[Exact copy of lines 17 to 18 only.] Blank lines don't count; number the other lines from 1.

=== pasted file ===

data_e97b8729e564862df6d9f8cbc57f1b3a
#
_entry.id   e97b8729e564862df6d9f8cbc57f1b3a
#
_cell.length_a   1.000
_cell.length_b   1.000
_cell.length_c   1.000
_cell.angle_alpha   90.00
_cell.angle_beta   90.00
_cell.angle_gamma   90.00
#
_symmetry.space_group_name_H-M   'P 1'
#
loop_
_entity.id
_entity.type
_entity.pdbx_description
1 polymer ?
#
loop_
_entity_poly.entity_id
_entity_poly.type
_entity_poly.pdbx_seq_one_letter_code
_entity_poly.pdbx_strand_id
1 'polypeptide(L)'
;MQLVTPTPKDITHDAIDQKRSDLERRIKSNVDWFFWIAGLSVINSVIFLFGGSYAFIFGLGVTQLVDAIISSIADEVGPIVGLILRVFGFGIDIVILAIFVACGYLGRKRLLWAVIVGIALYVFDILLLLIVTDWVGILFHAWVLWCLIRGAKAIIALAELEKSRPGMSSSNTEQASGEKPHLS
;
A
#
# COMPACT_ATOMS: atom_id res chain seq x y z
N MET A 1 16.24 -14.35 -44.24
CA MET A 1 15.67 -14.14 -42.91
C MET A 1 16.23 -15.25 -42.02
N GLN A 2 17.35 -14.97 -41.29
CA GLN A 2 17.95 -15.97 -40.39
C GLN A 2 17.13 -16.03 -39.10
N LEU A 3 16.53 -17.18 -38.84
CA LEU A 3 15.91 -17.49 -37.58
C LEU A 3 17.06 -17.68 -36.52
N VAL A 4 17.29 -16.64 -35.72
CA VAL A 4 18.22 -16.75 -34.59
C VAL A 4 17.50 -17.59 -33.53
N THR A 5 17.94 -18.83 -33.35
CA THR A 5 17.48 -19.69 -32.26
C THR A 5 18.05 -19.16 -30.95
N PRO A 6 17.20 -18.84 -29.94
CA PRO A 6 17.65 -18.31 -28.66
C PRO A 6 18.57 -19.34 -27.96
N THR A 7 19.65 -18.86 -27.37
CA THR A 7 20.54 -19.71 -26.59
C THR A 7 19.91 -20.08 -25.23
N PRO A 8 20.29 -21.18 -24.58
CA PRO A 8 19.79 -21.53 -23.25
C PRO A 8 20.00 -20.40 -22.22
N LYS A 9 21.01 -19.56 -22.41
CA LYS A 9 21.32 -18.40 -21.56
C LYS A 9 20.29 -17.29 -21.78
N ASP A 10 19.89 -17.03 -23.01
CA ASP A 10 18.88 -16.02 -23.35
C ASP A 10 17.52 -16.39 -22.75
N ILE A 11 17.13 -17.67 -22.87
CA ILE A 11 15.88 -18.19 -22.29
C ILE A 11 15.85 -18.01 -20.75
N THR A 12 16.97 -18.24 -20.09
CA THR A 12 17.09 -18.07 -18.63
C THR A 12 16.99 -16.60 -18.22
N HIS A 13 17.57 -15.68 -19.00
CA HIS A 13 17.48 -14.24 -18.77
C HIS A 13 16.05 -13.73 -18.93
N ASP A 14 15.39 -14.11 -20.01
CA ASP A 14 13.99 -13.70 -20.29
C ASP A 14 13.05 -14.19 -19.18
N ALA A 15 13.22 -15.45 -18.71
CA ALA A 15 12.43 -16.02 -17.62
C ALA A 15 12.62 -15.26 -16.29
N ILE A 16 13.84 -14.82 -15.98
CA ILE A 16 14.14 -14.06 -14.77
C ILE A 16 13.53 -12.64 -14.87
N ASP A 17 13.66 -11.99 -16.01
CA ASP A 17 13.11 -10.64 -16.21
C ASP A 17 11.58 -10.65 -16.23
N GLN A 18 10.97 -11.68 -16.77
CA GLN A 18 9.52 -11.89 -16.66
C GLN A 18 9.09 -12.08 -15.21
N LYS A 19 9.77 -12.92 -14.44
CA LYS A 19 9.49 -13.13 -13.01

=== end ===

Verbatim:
_entity.pdbx_description
1 polymer ?